In this interview with Inasa Bibić, Wolfgang Dietrich, UNESCO Chairholder and academic coordinator of “Acting for Peace“, shares some of his personal stories, thoughts on revolution, peace, balance, and what he calls the dance of life. He shares his journey through the decades, systems of peace work, international peace missions, peaces, elicitive conflict transformation – or in a nutshell: life itself.
INASA BIBIC: I would like to start by asking you about your work and career. You started your academic work in the 1980s in Central America. Can you tell me more about how this came about, why you went there, and how this whole experience influenced your later work?
WOLFGANG DIETRICH: Well, this could be a long story of course – it’s my life. It is difficult to give a clear answer to your question. Why Central America? Well, it was sexy at that time.
After the 1970s guerilla movements, Nicaragua, El Salvador, and Guatemala became very famous. According to the general opinion of student movements across Europe, it was popular that these people were rebelling against ‘the bad dictator’. Therefore, all the other ones were considered ‘the good ones’. Of course, this was a very attractive concept.
I was a student and was interested in what we called the ‘Third World’ at that time. Since Nicaragua was a point of tension, I got closer to researching it and immediately fell in love with this revolutionary spirit. It was a fascinating project in a small country and at that time – with a very limited population (the official number was 3 million, but in reality it was rather around 2.5 million). The new government was trying to be innovative and interested in social experiments. I had a human rights background and was on my way to become a lawyer, so I soon began inquiring into questions of human rights and constitutional law. There were many questions calling for discussion, for example, the tension between doing a revolution and following the legal standards. The conditions were similar in El Salvador and Guatemala, where the guerilla turned out to be not as innocent as they presented themselves to the world. In Guatemala there was the classical leftist guerilla movement, supported by Moscow and Beijing and also the religionist movement – all mixed up in a country of 23 different ethno-political groups.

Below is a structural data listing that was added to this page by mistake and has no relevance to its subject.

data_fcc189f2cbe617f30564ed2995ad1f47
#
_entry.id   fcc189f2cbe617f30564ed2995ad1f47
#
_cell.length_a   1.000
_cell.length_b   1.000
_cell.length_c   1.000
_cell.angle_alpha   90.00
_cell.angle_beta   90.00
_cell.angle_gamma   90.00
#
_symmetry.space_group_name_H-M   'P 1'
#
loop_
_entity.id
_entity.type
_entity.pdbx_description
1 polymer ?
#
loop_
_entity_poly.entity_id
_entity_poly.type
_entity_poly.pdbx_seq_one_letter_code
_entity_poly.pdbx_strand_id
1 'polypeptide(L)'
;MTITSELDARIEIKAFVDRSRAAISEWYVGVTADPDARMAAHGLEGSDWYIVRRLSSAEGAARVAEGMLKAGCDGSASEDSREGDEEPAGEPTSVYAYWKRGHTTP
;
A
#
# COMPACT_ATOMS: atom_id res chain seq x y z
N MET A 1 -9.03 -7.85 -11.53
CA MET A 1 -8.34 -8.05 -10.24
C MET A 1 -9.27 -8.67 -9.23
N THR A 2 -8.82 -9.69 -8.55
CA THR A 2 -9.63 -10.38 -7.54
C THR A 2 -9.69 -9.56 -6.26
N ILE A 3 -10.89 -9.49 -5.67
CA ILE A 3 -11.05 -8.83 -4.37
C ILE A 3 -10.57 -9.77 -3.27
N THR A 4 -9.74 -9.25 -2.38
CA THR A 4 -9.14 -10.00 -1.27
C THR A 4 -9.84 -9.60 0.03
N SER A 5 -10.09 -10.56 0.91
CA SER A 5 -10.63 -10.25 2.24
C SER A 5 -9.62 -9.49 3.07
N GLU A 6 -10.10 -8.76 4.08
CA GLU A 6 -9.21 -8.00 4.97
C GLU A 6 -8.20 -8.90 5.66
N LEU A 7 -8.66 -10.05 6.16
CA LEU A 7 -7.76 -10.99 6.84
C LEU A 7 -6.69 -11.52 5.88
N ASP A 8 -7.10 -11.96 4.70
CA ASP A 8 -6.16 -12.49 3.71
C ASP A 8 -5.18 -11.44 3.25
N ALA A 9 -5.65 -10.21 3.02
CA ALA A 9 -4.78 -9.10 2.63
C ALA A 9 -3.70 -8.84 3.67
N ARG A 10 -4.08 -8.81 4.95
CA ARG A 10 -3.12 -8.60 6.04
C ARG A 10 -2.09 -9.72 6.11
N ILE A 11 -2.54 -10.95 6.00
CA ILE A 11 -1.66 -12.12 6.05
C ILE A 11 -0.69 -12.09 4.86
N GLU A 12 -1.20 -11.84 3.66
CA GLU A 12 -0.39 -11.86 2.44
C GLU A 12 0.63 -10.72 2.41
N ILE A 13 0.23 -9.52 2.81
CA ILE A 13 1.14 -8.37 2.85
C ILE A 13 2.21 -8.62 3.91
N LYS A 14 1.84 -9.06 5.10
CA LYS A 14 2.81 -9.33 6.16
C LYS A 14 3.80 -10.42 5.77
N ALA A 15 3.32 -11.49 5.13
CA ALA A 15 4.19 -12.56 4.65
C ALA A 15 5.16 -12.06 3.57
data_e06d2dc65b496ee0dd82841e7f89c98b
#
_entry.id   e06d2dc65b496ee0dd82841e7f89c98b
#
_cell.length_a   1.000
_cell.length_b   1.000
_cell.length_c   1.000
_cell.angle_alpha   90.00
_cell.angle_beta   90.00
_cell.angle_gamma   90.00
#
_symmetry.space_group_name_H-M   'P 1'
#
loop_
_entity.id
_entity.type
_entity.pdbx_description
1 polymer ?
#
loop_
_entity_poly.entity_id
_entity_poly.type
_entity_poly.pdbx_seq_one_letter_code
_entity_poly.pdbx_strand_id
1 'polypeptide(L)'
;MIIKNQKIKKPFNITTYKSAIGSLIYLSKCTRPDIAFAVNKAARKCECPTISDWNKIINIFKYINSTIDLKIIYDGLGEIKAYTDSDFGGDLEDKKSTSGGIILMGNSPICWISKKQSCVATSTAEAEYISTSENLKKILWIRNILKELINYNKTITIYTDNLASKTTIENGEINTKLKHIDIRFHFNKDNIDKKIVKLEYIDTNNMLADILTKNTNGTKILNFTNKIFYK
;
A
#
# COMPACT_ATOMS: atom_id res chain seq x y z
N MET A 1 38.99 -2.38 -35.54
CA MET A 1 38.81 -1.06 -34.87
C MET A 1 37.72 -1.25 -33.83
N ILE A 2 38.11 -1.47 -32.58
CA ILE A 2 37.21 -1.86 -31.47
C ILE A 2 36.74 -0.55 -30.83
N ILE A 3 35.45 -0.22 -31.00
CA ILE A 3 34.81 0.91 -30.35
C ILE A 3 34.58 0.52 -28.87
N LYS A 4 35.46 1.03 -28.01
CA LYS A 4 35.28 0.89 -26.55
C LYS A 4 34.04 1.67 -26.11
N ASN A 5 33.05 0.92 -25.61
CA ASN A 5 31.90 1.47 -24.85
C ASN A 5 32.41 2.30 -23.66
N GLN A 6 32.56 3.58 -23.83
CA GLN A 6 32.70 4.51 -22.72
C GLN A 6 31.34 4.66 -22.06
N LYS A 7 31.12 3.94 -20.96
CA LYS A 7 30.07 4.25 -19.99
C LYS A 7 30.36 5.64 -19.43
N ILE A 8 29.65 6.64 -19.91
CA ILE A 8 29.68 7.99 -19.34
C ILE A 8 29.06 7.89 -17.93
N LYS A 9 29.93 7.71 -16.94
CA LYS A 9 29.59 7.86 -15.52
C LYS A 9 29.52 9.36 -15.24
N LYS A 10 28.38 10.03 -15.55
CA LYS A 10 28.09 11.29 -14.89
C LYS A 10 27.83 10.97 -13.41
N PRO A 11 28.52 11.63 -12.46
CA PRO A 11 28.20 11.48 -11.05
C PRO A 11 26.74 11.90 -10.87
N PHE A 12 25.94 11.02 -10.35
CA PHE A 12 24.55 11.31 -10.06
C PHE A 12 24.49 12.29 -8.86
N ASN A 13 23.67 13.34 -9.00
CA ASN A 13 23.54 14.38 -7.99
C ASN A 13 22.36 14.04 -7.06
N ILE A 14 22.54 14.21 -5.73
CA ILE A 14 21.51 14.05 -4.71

This complex situation fascinated me. That is how I got involved into working for different organizations in Central America. I always tried to balance fieldwork and academia. Hence, I started to write my first book: Nicaragua – Entstehung, Charakter und Hoffnung eines neuen Weges. The book became a bestseller and it was the only book of such kind in German at that time. Many German journalists bought my book and invited me for interviews.
Between 1989-1991, I became president of the Austrian section of Amnesty International. Interesting period: I did not yet consider myself a peace researcher. Back then I did not even know that this field existed. I rather considered myself as someone who does Latin American and Human Rights Studies. That changed as I got invited to more conferences, where I discovered that an academic branch called Peace Studies actually existed. It was in the 1990s that I started my academic work in Peace Studies.